In May, the FRC said she would longer be allowed to report to work a little late to accommodate her health issues, which include Fibromyalgia, a disease which causes pain in the muscles.
Although she had received two excellent reviews and no reprimands at FRC before filing her complaint she was hit with three reprimands afterwards. One concerned turning in a time sheet late; the second missing a radio interview due a miscommunication and a third for insubordination.
Her sexual harassment complaint was settled on July 31, 2009 but the hostility continued, the lawsuit says.
Finally, on October 23, 2009, the Family Research Council terminated Gaul's employment because of what it said was a "reduction in federal funding to the abstinence movement" and the need for a person in the position "with a background in a variety of 'life issue' areas beyond abstinence, which [FRC] claimed that Ms. Gaul did not have "
The lawsuit says both these reasons are pretexts for retaliation. There was funding available and Gaul had experience in many areas beyond abstinence. "Federal funding for abstinence education continued after Ms. Gaul was terminated, and, three months after her termination, the FRC created a new position with duties substantially similar to those previously performed by Ms. Gaul."
In its motion for summary judgment the FRC says Gaul has no right to claim retaliation based on the complaint because it was settled and therefore not legally actionable. "Plaintiff can not show that her position was eliminated in response to any protected activity she engaged in or that the Defendant exhibited unlawful or otherwise prohibited behavior."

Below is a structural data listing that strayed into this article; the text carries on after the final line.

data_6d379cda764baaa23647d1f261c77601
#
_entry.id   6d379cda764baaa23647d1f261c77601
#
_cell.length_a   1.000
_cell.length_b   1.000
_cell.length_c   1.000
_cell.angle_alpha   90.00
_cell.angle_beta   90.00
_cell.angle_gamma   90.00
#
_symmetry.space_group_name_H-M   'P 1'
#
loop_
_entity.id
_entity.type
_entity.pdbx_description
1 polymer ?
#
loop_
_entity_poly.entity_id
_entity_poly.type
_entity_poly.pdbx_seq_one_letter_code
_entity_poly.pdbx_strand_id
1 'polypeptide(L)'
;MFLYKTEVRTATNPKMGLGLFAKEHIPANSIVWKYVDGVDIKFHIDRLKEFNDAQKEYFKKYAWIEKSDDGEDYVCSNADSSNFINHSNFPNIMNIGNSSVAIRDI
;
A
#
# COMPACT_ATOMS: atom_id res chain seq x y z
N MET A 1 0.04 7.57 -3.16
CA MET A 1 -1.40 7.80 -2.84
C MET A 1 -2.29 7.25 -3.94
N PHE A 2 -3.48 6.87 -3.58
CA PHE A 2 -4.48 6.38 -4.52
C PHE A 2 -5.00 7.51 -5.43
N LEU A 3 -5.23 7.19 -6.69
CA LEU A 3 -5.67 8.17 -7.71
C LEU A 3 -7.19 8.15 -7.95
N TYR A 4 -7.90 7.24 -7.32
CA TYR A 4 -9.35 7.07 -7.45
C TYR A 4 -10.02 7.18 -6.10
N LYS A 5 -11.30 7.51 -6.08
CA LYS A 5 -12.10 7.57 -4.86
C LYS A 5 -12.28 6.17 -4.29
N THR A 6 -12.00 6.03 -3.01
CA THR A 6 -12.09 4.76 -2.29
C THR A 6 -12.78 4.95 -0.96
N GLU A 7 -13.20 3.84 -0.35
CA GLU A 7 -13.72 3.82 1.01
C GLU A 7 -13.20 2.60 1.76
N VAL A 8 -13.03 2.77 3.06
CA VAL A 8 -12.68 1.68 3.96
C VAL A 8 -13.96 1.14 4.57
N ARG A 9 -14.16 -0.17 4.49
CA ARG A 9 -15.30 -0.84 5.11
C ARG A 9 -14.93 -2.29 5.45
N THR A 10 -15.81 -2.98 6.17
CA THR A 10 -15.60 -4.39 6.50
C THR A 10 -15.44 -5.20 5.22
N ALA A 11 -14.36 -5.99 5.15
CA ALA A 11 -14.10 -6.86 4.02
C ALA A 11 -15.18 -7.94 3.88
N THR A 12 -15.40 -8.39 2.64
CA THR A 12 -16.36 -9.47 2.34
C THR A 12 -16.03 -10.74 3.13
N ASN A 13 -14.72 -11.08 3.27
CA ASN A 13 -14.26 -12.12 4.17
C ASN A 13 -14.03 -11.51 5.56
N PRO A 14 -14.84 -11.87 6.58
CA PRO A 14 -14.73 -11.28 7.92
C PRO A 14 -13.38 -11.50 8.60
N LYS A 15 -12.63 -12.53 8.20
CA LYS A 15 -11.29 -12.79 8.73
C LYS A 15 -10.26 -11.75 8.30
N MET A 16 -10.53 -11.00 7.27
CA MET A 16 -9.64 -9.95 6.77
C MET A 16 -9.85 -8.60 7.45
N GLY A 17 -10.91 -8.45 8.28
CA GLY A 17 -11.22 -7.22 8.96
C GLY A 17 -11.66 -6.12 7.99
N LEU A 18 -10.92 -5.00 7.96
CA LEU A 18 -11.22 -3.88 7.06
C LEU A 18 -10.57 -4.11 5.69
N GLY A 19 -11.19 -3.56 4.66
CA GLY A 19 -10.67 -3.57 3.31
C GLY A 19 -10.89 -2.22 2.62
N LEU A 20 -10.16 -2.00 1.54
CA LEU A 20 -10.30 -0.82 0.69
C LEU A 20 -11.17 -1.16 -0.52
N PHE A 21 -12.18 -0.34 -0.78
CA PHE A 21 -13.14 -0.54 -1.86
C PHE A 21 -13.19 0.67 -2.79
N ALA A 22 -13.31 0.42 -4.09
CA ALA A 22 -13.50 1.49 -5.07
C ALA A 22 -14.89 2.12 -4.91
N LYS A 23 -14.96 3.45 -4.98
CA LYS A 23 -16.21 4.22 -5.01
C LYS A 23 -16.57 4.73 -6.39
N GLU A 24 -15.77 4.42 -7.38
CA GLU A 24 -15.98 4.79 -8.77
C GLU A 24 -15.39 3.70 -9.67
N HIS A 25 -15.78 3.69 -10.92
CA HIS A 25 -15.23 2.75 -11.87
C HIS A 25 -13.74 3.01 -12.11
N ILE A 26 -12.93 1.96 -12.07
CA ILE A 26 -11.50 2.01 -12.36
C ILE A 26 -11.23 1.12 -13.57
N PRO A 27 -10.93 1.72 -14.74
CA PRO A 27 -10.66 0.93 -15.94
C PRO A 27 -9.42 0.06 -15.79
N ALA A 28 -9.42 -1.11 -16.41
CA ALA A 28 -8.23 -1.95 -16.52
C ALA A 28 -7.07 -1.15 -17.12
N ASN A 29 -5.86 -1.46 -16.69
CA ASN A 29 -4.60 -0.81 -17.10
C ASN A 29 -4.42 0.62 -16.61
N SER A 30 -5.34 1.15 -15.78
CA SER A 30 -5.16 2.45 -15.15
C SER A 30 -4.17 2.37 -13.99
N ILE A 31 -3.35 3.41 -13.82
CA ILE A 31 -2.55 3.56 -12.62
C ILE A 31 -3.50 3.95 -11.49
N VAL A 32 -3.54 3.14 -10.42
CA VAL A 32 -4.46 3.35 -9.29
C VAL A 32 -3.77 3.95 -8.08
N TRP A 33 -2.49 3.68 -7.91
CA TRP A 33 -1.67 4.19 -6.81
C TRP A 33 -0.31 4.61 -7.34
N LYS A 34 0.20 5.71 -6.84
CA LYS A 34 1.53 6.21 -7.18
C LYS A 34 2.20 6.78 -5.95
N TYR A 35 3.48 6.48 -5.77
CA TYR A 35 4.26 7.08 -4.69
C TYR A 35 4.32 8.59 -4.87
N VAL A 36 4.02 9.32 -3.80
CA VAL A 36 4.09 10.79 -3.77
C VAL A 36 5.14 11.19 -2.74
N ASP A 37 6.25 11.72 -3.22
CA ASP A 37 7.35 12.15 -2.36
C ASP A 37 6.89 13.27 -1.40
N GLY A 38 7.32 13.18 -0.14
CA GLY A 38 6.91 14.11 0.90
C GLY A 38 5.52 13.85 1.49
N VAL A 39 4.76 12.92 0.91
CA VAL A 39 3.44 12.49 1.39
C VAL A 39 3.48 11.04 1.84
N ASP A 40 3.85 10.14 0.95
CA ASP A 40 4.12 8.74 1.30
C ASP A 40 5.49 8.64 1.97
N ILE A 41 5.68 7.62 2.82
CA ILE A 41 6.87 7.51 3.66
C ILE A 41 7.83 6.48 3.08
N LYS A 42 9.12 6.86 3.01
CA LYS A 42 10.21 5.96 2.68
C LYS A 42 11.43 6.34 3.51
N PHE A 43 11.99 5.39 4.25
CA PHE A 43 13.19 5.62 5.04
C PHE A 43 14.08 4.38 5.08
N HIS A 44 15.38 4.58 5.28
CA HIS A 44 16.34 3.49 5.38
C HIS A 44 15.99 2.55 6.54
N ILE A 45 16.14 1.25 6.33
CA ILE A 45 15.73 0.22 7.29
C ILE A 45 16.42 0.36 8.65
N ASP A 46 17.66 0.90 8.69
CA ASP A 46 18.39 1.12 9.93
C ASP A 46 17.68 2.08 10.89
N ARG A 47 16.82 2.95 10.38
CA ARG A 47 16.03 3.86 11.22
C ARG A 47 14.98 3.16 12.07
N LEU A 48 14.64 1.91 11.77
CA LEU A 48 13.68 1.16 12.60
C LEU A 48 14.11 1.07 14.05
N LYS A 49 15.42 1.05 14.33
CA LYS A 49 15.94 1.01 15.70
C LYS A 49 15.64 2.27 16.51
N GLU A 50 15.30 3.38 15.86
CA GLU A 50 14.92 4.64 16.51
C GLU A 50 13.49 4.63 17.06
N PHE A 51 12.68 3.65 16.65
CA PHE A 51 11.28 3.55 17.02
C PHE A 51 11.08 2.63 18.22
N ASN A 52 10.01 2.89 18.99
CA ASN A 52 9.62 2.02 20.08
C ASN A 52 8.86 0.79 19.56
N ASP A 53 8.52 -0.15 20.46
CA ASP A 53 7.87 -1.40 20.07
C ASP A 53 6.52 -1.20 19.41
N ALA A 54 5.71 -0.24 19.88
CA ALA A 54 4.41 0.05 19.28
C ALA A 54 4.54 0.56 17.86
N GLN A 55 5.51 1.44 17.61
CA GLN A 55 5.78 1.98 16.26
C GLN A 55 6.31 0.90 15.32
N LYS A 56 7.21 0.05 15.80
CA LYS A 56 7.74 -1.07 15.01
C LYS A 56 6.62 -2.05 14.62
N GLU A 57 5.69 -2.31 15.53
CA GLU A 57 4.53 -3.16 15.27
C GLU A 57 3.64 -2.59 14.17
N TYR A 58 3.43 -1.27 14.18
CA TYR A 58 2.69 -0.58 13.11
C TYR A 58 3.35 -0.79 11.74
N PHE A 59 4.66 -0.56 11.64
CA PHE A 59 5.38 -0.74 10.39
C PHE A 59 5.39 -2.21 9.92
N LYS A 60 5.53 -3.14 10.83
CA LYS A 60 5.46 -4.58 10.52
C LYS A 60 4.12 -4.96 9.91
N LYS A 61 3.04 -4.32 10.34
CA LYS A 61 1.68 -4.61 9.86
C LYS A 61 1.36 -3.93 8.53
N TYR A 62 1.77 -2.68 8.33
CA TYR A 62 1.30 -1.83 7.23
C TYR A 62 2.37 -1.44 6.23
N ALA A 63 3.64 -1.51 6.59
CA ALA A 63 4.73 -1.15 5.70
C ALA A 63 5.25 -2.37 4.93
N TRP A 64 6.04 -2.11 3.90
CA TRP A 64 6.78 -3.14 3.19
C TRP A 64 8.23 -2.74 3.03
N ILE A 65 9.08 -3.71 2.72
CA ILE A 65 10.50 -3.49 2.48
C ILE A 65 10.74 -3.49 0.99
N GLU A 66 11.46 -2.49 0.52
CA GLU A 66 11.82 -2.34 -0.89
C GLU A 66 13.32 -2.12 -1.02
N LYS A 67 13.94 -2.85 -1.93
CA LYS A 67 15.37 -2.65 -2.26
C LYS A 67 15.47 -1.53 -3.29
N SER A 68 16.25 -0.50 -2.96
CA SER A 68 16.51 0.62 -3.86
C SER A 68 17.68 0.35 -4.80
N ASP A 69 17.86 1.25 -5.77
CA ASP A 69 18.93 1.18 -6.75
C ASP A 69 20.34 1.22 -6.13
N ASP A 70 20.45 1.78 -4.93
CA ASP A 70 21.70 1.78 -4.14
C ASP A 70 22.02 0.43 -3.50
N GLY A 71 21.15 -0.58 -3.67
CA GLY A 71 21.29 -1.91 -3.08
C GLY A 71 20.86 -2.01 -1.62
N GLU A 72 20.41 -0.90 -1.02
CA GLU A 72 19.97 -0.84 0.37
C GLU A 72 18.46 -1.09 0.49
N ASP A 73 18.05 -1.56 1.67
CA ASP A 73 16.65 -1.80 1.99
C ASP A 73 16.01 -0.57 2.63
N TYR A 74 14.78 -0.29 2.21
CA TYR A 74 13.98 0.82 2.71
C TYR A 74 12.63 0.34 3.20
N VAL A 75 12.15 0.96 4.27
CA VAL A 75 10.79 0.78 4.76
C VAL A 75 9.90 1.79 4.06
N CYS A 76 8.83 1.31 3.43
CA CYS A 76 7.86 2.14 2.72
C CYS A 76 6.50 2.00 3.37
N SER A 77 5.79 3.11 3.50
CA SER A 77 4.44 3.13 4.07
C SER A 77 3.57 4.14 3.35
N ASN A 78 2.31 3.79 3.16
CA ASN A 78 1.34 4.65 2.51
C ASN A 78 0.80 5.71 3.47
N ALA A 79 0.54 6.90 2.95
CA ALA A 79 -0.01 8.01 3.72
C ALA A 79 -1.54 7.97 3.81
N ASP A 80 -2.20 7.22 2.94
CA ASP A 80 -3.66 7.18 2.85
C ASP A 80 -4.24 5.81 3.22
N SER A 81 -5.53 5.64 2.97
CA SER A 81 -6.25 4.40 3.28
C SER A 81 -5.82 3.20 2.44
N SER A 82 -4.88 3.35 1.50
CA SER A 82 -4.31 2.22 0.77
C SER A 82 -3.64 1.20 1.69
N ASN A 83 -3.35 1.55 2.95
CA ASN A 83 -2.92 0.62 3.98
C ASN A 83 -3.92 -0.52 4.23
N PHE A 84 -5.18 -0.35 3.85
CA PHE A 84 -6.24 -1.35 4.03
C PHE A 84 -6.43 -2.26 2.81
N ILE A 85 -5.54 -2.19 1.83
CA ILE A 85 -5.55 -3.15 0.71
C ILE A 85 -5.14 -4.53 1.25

It's very difficult to win a lawsuit for illegal retaliation. Gaul has lots of circumstantial evidence but no smoking gun in terms of an email that spells out retaliatory intent. She also filed a complaint for illegal retaliation with the DC Office of Human Rights but they dismissed it.
But it's clear that the FRC is desperate to cover up the sexual harassment by her supervisor and the settlement. That's not something which an organization that fancies itself morally superior to most Americans should be allowed to pull off.
Or any organization. Or public figure. Let's remember that Herman Cain's presidential campaign first started to implode when he tried to cover-up his settlement of sexual harassment cases while head of the National Restaurant Association.
But the FRC has convinced the judge in the case to forbid Gaul's lawyers from asking questions about the sexual harassment settlement. They also had the settlement itself sealed.
Sharon Stone, one of the lawyers at the powerhouse law firm of Kirkland and Ellis representing Gaul, declined comment.
Gaul, 42, has sought work with numerous conservative organizations since her dismissal, but remains unemployed despite an impressive resume. Is she being blacklisted?
William J. Hickey, the lawyer for the Family Research Council, did not respond to a request for comment.
William Saunders who had been at Family Research Council for 10 years decamped to Americans United for Life not long after Gaul filed her sexual harassment complaint about him. Did that organization know about the charges and settlement when they hired him?
Saunders could not be reached for comment.
Evan Gahr has written for almost every major conservative publication.